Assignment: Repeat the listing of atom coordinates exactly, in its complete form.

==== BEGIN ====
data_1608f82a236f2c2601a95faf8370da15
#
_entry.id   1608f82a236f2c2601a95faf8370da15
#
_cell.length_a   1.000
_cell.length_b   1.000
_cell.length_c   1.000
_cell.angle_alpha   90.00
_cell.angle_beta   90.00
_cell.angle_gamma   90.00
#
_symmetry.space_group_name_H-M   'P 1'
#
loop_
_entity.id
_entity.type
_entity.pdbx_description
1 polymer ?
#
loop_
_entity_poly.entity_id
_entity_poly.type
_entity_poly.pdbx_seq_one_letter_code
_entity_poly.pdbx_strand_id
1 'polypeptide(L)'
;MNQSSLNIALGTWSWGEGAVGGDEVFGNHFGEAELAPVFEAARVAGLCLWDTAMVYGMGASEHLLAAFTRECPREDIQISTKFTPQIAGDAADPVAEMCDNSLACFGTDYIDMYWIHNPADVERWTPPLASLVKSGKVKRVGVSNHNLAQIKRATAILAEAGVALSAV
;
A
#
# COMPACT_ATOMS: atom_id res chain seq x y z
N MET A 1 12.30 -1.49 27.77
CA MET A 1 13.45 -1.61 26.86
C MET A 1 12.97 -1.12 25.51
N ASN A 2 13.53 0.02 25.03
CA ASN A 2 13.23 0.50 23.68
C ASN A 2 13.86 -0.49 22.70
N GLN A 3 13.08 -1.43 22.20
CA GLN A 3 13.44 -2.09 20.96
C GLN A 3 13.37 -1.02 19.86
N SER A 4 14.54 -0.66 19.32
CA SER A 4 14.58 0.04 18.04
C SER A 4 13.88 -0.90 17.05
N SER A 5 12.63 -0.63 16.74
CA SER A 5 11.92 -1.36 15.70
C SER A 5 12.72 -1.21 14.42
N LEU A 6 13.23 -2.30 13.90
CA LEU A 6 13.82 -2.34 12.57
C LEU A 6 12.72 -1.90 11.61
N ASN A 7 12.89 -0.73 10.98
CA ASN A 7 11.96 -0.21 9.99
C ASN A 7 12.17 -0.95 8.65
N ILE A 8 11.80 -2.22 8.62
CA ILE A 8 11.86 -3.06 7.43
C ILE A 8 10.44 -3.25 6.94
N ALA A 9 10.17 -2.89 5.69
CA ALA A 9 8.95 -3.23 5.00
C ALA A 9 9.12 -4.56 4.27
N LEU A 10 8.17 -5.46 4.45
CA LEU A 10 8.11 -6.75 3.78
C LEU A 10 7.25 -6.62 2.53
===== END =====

data_1608f82a236f2c2601a95faf8370da15
#
_entry.id   1608f82a236f2c2601a95faf8370da15
#
_cell.length_a   1.000
_cell.length_b   1.000
_cell.length_c   1.000
_cell.angle_alpha   90.00
_cell.angle_beta   90.00
_cell.angle_gamma   90.00
#
_symmetry.space_group_name_H-M   'P 1'
#
loop_
_entity.id
_entity.type
_entity.pdbx_description
1 polymer ?
#
loop_
_entity_poly.entity_id
_entity_poly.type
_entity_poly.pdbx_seq_one_letter_code
_entity_poly.pdbx_strand_id
1 'polypeptide(L)'
;MNQSSLNIALGTWSWGEGAVGGDEVFGNHFGEAELAPVFEAARVAGLCLWDTAMVYGMGASEHLLAAFTRECPREDIQISTKFTPQIAGDAADPVAEMCDNSLACFGTDYIDMYWIHNPADVERWTPPLASLVKSGKVKRVGVSNHNLAQIKRATAILAEAGVALSAV
;
A
#
# COMPACT_ATOMS: atom_id res chain seq x y z
N MET A 1 12.30 -1.49 27.77
CA MET A 1 13.45 -1.61 26.86
C MET A 1 12.97 -1.12 25.51
N ASN A 2 13.53 0.02 25.03
CA ASN A 2 13.23 0.50 23.68
C ASN A 2 13.86 -0.49 22.70
N GLN A 3 13.08 -1.43 22.20
CA GLN A 3 13.44 -2.09 20.96
C GLN A 3 13.37 -1.02 19.86
N SER A 4 14.54 -0.66 19.32
CA SER A 4 14.58 0.04 18.04
C SER A 4 13.88 -0.90 17.05
N SER A 5 12.63 -0.63 16.74
CA SER A 5 11.92 -1.36 15.70
C SER A 5 12.72 -1.21 14.42
N LEU A 6 13.23 -2.30 13.90
CA LEU A 6 13.82 -2.34 12.57
C LEU A 6 12.72 -1.90 11.61
N ASN A 7 12.89 -0.73 10.98
CA ASN A 7 11.96 -0.21 9.99
C ASN A 7 12.17 -0.95 8.65
N ILE A 8 11.80 -2.22 8.62
CA ILE A 8 11.86 -3.06 7.43
C ILE A 8 10.44 -3.25 6.94
N ALA A 9 10.17 -2.89 5.69
CA ALA A 9 8.95 -3.23 5.00
C ALA A 9 9.12 -4.56 4.27
N LEU A 10 8.17 -5.46 4.45
CA LEU A 10 8.11 -6.75 3.78
C LEU A 10 7.25 -6.62 2.53